Government’s indecisiveness to resolve a wrangle over the rolling out of Power Market Limited (PML) as a single buyer of electricity from generators could scare away investors in the power sector, Parliament’s oversight committee on energy has warned.
Chairperson for Parliamentary Committee on Natural Resources and Welani Chilenga in an interview pointed out that PML is failing to start its functions because of government’s indecisiveness on whether to continue with the new institution or revert to Electricity Supply Commission of Malawi (Escom).
The indecisiveness comes against the background that a solar power firm in Salima is ready to add 60 megawatts of electricity to the national grid but cannot do so with the wrangles rocking the matter.
PML is a creation of the power sector reforms project, a component of the $350.7 million (K242 billion) five-year Millennium Challenge Corporation (MCC) energy compact that aimed at improving power generation, transmission and distribution infrastructure.
So in December 2020 Malawi Energy Regulatory Authority (Mera) granted PML licence under Section 3 of the Electricity Act to buy all electricity from IPPs, including importing and selling this electricity in Malawi.
The new firm is expected to ensure that all market players are duly and timely paid for the services they would have rendered in the power market.
But Escom Staff Union wants authorities to freeze operationalisation of PML which it deems illegal until an independent review of the firm’s viability is done.
The union argues that Escom is currently the sole legal holder of the systems and market operator and single buyer as provided for under section 5 (2) of the Electricity Act whose license is valid for 25 years as provided for under section 12 (1) (e) Electricity Act.
On June 14 2021 the union took the matter to the Ombudsman for its position on the issue. Said the union in a letter signed by its secretary general William Mnyamula: “The Union therefore believes that the actions of the government in creating another company and deprive Escom of single buyer license is unreasonable, illegal and without justification.”
The union also wants the Ombudsman to investigate the recruitment of top management of PML arguing that the process was irregular as no interviews were conducted.
Government committed to undertake the independent review by September 30 2021, according to minutes of a meeting held on March 15 2021 between officials from Ministry of Energy and Escom Staff Union which we have seen.
Weekend Nation understands that the review has not been done. Director of Energy In the Ministry of Energy Cassius Chiwambo in a telephone interview this week confirmed that government has not decided on how to proceed on the matter but will be doing so in the coming few weeks.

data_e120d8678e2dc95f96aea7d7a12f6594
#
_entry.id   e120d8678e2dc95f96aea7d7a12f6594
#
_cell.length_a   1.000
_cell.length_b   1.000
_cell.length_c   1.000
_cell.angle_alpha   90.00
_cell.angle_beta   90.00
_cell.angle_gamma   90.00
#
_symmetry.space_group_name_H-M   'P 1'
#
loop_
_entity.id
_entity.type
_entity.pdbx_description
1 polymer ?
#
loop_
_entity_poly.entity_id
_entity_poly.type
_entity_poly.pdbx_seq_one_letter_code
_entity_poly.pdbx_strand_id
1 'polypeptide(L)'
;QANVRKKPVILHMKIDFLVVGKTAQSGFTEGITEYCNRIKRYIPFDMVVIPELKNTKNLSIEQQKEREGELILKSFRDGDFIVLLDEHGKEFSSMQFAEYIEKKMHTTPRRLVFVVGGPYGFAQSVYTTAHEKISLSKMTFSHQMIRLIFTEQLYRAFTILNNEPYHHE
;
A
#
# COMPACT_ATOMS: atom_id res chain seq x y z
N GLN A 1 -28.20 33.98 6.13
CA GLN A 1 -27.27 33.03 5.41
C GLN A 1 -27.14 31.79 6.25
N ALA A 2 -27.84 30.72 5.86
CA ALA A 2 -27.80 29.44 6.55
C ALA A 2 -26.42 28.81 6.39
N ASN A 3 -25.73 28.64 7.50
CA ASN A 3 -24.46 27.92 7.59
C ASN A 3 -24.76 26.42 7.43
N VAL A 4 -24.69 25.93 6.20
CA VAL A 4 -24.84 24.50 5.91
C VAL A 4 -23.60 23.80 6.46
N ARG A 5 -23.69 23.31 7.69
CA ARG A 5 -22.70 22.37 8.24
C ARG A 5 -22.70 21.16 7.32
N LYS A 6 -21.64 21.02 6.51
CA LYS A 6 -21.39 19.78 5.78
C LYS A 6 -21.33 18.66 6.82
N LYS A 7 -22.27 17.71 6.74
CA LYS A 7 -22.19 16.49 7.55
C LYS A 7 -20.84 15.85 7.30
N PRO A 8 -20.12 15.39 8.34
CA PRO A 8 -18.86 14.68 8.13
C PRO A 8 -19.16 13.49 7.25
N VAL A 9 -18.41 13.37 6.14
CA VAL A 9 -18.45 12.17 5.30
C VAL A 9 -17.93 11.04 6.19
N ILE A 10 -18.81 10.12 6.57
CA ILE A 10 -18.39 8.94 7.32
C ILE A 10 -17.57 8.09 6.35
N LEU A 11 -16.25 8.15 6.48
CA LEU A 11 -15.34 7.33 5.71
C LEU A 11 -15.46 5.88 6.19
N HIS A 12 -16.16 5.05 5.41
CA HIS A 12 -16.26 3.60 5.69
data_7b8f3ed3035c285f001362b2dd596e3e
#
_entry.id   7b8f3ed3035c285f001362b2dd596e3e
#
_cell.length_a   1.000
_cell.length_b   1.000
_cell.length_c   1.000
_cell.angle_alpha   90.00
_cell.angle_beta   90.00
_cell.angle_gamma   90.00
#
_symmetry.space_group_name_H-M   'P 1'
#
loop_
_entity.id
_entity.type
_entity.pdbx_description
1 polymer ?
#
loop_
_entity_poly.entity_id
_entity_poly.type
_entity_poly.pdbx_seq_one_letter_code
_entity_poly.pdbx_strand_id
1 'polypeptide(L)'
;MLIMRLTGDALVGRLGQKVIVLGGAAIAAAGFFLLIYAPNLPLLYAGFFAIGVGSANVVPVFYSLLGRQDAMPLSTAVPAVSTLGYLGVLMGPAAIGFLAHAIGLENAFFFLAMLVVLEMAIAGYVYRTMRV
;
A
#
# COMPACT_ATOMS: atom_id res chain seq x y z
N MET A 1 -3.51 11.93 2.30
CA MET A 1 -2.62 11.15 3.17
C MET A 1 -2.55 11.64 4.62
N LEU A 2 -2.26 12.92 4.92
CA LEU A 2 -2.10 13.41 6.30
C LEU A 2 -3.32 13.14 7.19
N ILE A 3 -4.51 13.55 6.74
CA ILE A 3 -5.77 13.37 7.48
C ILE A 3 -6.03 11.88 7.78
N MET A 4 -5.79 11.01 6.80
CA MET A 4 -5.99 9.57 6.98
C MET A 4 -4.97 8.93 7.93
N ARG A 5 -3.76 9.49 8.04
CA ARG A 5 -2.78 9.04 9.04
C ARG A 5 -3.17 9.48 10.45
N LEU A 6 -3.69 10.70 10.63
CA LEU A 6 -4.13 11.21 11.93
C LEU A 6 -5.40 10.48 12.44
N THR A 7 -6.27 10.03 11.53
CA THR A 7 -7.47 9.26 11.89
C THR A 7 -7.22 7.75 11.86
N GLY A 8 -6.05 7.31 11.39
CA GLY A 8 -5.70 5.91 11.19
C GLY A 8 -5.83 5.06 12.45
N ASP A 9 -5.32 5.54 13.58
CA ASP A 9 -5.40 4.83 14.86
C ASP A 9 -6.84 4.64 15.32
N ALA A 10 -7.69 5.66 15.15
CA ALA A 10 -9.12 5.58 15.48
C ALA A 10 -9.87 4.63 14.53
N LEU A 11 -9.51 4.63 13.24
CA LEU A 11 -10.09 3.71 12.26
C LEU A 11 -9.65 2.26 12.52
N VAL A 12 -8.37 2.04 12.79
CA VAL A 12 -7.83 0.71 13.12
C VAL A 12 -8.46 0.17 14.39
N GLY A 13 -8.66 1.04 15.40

Chiwambo explained that government has three options, either to roll out PML, to revert the functions to Escom or let both MPL and Escom to be buying the electricity from IPPs.
“Our decision will be in the best interest of the country as a whole, and not a few interested groups. As government we do respect unions but we cannot allow to be delayed further because of some reservations by other stakeholders. We need to move forward on this matter and government will be announcing its position very soon.”
Chiwambo however did not say why government backtracked on its earlier stand to undertake the review.
But Chilenga said government’s dilly-dallying on crucial issues like this one has the potential to scare away investors in the power sector.
He said currently, a solar plant by JCM Power Corporation in Salima which is expected to feed 60 megawatts into the national power grid is ready for commissioning but the delays are disturbing the launch.
“JCM could not have started its works; it had to take Parliament to guarantee the company that if Escom fails [to pay them] then government will be responsible for payment of bills.”
Reports also show that the JCM wants to construct another solar farm at Golomoti in Dedza which is expected to be producing 20 megawatts.
According to Chilenga, government dream of adding 1000 plus megawatts may not even be attainable any time soon going by the trends.
Malawi Congress of Trade Union, an umbrella body for workers unions in the country is also piling pressure on government to live up to its promise on the issue and implement resolutions as agreed at the meeting with the union members.
In a letter dated September 14 2021 titled Resolutions of the Meeting between Minister of Energy and Escom Staff Union, and addressed to secretary for Energy, which we have seen, MCTU questioned government on its failure to adhere to the resolutions after duly committing to do so.
In an earlier interview Escom’s public relations manager Innocent Chitosi said the country’s unsuppressed demand for electricity is at 360MW.
“On average, we are getting 250MW from Egenco, 20MW from the Chipata-Mchinji Cross-Border Connection and 50 MW from Agrekko,” he said.
Escom has signed a number of Independent Power Purchase Agreements with several IPPs in hydro and solar.
In an interview on Thursday Ombudsman Grace Malera confirmed her office received the complaint from Escom Staff Union and held a meeting this week with the groups’ secretary general of the union William Mnyamula to get more details and seek clarity on some of the issues raised in the complaint.